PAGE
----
Why Do Some Cheeses Have Holes?

Why Do Some Cheeses Have Holes? - Cheese Origin

During affinage (the phase of maturing/aging cheeses), cheeses such as Emmental (Swiss cheese) are matured at higher temperatures to create holes in the interior.

Holes in cheeses are commonly known as eyes.

Maturing a cheese requires some form of heat and the heat favors the growth of certain bacteria such as P. shermanii (in full: Propionibacterium freudenrichii subspecies shermanii).

The development of these bacteria results in the release of carbon dioxide (CO2) in the form of bubbles, which ultimately form the holes in cheeses.

Cheeses with holes usually have an incredibly thick rind that prevents carbon dioxide from escaping.

Theoretically speaking the bubbles cannot escape through the rind, therefore, the CO2 bubbles can only multiply and grow within the cheese hence why cheese has eyes.

The Holes or Eyes in Cheese Can Be Controlled

Emmental cheese with holes (eyes)
Emmental with holes (eyes)

The affineur is able to control the size and quantity of the holes or eyes.

What is an affineur?
An affineur is a person who takes care of the cheese, taking it to its optimal maturity or ripened stage.

When the affineur feels there are enough holes in the cheese, the temperature is lowered and the bacteria ‘go to sleep’ ceasing their CO2 production.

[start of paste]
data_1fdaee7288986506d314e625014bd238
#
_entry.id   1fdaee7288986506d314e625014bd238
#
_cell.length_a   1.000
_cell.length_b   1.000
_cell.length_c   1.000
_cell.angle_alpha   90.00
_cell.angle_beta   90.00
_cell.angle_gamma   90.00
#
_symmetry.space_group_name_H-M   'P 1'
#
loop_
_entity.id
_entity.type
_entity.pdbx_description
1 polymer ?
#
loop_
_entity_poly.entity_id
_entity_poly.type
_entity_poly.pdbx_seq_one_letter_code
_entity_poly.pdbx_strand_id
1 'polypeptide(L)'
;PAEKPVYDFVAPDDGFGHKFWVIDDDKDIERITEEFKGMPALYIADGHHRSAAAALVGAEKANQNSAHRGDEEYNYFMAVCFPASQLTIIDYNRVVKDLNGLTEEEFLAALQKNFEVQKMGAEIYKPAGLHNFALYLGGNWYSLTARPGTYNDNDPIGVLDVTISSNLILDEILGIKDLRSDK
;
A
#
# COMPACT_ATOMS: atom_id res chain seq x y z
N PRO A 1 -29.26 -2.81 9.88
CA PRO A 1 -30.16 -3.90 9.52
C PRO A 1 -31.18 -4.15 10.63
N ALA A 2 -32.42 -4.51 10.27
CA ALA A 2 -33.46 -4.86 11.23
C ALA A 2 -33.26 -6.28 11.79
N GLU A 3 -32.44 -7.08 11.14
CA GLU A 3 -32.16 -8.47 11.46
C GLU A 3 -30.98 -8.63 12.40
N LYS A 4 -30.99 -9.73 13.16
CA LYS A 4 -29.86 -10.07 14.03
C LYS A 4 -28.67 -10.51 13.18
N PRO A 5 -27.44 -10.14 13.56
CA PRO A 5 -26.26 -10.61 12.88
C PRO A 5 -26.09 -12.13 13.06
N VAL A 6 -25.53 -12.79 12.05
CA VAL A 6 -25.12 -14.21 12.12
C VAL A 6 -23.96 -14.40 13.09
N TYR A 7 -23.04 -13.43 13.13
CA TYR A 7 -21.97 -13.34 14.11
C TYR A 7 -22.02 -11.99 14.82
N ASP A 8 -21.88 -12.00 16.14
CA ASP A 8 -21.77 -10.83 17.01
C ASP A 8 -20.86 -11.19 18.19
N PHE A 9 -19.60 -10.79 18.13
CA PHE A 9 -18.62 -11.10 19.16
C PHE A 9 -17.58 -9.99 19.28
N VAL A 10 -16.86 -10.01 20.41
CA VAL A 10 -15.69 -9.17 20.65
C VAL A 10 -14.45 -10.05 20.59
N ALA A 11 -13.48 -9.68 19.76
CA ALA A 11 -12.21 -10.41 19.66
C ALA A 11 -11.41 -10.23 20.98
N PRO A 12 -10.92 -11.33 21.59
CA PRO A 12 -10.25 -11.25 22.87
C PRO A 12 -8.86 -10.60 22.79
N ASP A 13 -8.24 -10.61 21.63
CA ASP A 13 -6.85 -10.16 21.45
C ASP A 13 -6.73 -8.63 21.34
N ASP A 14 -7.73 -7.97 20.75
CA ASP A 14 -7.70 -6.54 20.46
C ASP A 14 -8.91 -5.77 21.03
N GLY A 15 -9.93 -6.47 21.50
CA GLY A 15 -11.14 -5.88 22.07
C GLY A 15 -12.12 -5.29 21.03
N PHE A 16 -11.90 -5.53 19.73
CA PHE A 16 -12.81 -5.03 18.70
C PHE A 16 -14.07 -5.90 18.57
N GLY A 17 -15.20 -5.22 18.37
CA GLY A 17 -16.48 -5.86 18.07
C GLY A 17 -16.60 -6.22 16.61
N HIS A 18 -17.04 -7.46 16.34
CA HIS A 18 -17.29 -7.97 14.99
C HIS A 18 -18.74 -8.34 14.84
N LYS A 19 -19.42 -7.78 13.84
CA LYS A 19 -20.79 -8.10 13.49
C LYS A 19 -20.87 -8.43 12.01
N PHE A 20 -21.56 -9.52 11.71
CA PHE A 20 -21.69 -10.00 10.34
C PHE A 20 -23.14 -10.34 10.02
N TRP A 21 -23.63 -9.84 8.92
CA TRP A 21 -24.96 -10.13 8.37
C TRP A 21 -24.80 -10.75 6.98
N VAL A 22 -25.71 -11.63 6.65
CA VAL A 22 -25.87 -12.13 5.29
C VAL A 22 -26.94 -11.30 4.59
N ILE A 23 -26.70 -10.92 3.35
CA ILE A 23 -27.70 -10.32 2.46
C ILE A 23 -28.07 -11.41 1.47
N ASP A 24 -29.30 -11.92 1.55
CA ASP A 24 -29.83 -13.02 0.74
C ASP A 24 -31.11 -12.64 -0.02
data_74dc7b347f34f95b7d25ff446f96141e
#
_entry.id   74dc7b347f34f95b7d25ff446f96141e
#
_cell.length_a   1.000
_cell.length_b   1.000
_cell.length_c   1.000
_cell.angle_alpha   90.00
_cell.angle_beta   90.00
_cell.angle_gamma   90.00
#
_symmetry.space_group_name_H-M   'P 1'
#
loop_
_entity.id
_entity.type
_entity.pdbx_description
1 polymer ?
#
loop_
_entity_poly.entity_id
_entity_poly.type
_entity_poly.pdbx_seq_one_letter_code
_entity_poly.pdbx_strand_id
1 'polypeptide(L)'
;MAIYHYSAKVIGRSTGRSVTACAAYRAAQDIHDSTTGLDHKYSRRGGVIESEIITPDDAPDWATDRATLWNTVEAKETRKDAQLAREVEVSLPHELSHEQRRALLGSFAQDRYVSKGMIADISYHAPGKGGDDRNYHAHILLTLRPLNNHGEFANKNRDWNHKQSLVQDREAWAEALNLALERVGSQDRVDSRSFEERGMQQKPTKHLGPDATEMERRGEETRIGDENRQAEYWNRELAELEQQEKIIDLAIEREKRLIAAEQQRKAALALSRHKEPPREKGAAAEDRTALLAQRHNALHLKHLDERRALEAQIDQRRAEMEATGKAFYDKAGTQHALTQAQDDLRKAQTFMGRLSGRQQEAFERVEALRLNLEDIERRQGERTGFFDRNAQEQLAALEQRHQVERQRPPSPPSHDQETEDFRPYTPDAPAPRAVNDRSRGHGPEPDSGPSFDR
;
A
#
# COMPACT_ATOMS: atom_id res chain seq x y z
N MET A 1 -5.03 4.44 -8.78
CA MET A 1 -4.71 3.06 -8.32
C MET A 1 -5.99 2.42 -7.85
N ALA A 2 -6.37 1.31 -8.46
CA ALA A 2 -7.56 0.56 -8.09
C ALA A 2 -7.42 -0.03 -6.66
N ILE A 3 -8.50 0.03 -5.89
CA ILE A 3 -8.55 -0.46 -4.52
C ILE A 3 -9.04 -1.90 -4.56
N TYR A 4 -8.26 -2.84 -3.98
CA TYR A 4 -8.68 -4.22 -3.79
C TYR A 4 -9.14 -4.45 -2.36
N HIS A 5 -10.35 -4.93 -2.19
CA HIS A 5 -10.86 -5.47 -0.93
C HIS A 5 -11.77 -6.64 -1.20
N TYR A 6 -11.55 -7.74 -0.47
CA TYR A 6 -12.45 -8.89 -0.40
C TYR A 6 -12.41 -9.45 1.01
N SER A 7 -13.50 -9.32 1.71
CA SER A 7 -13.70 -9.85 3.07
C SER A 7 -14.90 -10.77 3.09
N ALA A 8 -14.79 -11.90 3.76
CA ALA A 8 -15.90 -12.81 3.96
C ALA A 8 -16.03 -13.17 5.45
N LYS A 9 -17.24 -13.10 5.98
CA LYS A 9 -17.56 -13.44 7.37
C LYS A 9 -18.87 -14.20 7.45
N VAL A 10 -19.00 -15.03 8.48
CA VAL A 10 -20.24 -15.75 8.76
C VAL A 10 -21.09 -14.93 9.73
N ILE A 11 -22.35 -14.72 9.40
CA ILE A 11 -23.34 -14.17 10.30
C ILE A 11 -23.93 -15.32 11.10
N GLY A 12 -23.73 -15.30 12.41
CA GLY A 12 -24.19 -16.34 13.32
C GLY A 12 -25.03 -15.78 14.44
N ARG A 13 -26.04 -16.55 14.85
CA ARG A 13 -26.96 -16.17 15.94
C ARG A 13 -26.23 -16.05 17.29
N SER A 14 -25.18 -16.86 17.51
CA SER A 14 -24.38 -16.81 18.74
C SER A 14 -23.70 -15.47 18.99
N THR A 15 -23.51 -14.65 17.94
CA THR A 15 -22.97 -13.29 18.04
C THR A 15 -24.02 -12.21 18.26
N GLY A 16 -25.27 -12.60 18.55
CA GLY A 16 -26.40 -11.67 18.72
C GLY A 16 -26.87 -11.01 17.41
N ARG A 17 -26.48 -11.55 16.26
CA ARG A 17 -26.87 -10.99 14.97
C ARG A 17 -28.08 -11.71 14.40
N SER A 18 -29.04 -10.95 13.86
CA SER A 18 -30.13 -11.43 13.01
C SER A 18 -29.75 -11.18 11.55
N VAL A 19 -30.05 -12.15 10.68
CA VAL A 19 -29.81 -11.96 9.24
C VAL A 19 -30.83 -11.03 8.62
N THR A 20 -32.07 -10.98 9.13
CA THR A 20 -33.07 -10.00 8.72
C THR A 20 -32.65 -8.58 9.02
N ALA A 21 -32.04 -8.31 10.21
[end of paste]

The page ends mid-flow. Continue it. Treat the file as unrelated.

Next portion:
Is Cheese with Holes Better?

One reason some people might find cheese with holes better is because the holes can influence the texture, and hence the taste, of the cheese. The presence of holes can make the cheese feel less dense and more creamy or buttery in the mouth.

Moreover, the size of the holes can impact the flavor of the cheese. Larger holes often indicate longer fermentation periods, which can lead to a more pronounced flavor. Therefore, if you enjoy strong, complex flavors in cheese, you might prefer Swiss cheese with larger holes.

However, it’s important to note that not all types of cheese have holes, and many delicious cheeses are ‘blind,’ meaning they don’t have any visible holes.

Ultimately, the ‘best’ cheese is subjective and depends on your individual taste preferences.

What Cheeses Have Holes in Them?

Cheese NameOriginTasteAppearance
EmmentalSwitzerlandMild, slightly nutty and fruityLarge, regular holes
GruyèreSwitzerlandSweet but slightly salty, with a flavor that varies widely with ageSmall to no holes
JarlsbergNorwaySweet, nutty flavorLarge, irregular holes
LeerdammerNetherlandsSweet, somewhat nuttyLarge, regular holes
MaasdamNetherlandsNutty, sweet, and mildLarge, irregular holes
  1. Emmental: Also known as Swiss cheese, Emmental is known for its large, regular holes. It has a mild, slightly nutty, and fruity taste.
  2. Gruyère: Gruyère is a hard cheese that’s sweet but slightly salty, with a flavor that varies widely with age. It has a few small holes or may even have none.
  3. Jarlsberg: This Norwegian cheese is semi-soft and has a mild, sweet, and nutty flavor. It is characterized by its large, irregular holes.
  4. Leerdammer: Originating in the Netherlands, Leerdammer is a semi-hard cheese with a sweet, somewhat nutty taste. It has large, regular holes.
  5. Maasdam: This is another Dutch cheese, similar to Emmental, known for its large, irregular holes. Its taste is nutty, sweet, and mild.

Why do Cheese’s ‘Eyes’ Cry?

During affinage, as the cheese matures, the salt added during manufacture forms back into crystals.

These salt crystals begin to draw out any remaining water, producing ‘watery eyes’ in the holes, a state that tells the cheese lover they are in the presence of cheese at its finest quality.

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